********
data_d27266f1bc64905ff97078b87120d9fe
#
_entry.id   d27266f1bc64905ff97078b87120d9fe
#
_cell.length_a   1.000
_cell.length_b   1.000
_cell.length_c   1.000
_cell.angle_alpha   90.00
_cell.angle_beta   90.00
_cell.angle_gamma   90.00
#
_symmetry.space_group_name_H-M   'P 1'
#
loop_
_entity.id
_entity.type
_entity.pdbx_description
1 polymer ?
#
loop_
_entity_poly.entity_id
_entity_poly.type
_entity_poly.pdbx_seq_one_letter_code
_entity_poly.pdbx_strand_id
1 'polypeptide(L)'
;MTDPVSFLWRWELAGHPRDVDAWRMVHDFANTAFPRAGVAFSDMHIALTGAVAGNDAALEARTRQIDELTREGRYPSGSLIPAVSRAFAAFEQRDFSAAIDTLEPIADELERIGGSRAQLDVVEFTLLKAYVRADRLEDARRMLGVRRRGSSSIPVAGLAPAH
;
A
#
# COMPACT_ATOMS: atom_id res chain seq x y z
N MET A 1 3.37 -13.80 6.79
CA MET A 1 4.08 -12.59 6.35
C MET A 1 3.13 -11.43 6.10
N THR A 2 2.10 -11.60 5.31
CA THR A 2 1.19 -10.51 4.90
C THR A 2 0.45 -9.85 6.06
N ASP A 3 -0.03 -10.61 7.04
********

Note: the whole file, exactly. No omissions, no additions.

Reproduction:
data_d27266f1bc64905ff97078b87120d9fe
#
_entry.id   d27266f1bc64905ff97078b87120d9fe
#
_cell.length_a   1.000
_cell.length_b   1.000
_cell.length_c   1.000
_cell.angle_alpha   90.00
_cell.angle_beta   90.00
_cell.angle_gamma   90.00
#
_symmetry.space_group_name_H-M   'P 1'
#
loop_
_entity.id
_entity.type
_entity.pdbx_description
1 polymer ?
#
loop_
_entity_poly.entity_id
_entity_poly.type
_entity_poly.pdbx_seq_one_letter_code
_entity_poly.pdbx_strand_id
1 'polypeptide(L)'
;MTDPVSFLWRWELAGHPRDVDAWRMVHDFANTAFPRAGVAFSDMHIALTGAVAGNDAALEARTRQIDELTREGRYPSGSLIPAVSRAFAAFEQRDFSAAIDTLEPIADELERIGGSRAQLDVVEFTLLKAYVRADRLEDARRMLGVRRRGSSSIPVAGLAPAH
;
A
#
# COMPACT_ATOMS: atom_id res chain seq x y z
N MET A 1 3.37 -13.80 6.79
CA MET A 1 4.08 -12.59 6.35
C MET A 1 3.13 -11.43 6.10
N THR A 2 2.10 -11.60 5.31
CA THR A 2 1.19 -10.51 4.90
C THR A 2 0.45 -9.85 6.06
N ASP A 3 -0.03 -10.61 7.04